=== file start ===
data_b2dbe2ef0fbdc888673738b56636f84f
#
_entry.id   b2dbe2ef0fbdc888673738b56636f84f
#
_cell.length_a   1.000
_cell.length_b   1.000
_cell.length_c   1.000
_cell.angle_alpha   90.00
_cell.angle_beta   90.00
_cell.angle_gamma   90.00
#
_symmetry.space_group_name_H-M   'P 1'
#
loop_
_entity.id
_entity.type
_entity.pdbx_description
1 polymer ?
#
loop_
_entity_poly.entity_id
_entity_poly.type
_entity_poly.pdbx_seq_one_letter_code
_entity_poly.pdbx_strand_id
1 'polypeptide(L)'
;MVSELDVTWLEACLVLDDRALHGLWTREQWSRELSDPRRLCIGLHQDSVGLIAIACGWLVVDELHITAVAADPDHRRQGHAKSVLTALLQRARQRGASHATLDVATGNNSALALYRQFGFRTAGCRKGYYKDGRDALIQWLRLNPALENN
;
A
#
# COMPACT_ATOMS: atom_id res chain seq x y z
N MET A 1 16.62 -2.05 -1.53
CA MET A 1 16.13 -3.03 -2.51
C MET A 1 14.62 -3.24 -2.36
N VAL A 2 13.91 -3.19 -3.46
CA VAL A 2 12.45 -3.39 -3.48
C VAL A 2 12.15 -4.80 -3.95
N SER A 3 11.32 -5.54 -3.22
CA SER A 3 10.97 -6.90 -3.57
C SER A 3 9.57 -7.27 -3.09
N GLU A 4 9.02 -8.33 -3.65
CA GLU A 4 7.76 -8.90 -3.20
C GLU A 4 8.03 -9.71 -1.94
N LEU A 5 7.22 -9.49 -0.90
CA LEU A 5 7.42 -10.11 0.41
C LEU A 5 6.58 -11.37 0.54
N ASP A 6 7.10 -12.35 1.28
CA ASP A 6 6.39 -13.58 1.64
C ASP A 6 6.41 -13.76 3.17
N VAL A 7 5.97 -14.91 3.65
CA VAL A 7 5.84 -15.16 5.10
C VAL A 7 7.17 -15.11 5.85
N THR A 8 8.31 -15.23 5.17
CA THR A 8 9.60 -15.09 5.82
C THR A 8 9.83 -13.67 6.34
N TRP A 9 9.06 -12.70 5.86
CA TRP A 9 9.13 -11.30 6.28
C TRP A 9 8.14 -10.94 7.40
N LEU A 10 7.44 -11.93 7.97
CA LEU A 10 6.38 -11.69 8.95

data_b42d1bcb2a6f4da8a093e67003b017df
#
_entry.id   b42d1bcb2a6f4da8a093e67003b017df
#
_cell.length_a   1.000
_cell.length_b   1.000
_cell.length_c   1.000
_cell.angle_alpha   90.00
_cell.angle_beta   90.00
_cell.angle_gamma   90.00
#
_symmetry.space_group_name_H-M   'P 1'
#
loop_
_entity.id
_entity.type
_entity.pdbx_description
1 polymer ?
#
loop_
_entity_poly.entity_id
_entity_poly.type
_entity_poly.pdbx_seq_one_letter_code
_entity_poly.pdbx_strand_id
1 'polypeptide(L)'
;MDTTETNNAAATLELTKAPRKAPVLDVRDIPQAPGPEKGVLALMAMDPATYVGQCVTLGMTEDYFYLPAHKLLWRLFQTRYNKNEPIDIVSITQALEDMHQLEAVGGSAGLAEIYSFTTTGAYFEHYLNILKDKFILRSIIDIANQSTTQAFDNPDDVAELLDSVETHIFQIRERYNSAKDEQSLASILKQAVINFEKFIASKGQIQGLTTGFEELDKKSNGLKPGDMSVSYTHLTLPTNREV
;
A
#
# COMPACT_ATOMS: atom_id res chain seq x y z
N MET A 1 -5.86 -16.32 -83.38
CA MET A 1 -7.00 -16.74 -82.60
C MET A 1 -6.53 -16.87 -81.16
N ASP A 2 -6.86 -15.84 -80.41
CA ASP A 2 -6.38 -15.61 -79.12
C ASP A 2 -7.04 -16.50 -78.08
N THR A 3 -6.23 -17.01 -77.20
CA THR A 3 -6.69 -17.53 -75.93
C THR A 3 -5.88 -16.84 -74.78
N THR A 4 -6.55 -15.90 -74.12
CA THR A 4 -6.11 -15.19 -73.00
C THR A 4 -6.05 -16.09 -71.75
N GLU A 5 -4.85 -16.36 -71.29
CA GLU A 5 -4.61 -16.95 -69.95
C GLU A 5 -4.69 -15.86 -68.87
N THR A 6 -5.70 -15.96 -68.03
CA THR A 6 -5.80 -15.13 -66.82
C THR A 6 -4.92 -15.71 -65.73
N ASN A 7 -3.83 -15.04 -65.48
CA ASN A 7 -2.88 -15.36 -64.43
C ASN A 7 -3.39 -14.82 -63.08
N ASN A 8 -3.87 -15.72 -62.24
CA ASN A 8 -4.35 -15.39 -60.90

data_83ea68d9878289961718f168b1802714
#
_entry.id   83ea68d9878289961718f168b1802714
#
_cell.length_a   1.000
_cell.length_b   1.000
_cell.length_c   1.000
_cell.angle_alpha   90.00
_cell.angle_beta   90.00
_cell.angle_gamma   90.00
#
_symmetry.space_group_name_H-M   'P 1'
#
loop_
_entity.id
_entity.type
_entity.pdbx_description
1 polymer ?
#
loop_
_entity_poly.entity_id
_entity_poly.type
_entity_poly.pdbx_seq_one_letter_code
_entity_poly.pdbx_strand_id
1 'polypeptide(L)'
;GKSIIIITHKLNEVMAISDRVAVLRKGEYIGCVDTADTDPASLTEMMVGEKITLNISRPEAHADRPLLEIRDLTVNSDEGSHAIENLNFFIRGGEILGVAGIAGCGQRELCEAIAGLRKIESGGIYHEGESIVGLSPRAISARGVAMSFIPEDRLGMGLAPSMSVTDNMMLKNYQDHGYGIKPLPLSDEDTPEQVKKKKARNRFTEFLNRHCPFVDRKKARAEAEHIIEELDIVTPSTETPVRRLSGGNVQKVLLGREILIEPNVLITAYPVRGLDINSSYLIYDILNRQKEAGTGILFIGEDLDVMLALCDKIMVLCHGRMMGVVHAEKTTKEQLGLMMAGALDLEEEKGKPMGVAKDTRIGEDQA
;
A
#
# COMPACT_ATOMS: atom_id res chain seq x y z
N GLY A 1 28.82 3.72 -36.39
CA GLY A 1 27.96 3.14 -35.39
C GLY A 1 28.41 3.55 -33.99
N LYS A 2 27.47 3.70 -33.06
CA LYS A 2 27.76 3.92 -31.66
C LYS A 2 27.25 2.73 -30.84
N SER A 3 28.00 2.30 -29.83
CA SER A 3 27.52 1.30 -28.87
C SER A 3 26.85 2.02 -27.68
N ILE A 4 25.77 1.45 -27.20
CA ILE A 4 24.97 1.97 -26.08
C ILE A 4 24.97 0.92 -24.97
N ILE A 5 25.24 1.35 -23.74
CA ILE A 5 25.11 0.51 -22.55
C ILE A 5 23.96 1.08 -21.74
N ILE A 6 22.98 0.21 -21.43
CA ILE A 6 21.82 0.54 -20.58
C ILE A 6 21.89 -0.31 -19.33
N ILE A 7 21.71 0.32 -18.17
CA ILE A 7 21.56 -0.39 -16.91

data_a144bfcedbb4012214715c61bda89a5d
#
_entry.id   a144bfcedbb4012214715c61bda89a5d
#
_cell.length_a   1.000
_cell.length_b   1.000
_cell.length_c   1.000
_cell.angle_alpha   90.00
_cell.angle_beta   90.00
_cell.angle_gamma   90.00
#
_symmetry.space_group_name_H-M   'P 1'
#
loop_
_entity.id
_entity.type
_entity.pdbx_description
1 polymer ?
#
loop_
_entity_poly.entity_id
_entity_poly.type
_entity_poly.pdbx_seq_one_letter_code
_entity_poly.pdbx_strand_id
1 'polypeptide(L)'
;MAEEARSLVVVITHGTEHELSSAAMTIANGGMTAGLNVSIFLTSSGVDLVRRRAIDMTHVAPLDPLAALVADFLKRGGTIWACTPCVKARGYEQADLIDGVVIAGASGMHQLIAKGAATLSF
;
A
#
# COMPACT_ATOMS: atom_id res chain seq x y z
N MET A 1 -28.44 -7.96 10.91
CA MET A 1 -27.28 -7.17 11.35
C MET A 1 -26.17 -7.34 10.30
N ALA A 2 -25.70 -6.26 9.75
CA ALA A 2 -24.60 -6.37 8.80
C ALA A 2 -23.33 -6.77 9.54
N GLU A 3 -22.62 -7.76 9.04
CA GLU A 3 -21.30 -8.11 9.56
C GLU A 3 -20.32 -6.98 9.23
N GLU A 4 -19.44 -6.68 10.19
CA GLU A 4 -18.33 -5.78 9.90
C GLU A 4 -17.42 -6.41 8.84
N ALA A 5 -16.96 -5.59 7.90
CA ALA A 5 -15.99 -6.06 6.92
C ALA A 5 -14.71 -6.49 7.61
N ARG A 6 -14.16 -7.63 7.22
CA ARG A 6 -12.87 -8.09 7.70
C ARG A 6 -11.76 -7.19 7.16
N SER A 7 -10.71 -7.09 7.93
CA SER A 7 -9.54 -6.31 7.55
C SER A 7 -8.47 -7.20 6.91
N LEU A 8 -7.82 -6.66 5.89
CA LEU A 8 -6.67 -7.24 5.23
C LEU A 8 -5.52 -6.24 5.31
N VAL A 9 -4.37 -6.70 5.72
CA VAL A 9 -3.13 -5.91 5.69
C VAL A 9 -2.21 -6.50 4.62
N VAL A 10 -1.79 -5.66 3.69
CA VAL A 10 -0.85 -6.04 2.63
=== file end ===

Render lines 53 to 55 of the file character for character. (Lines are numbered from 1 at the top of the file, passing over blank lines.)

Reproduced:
CA THR A 8 9.60 -15.09 5.82
C THR A 8 9.83 -13.67 6.34
N TRP A 9 9.06 -12.70 5.86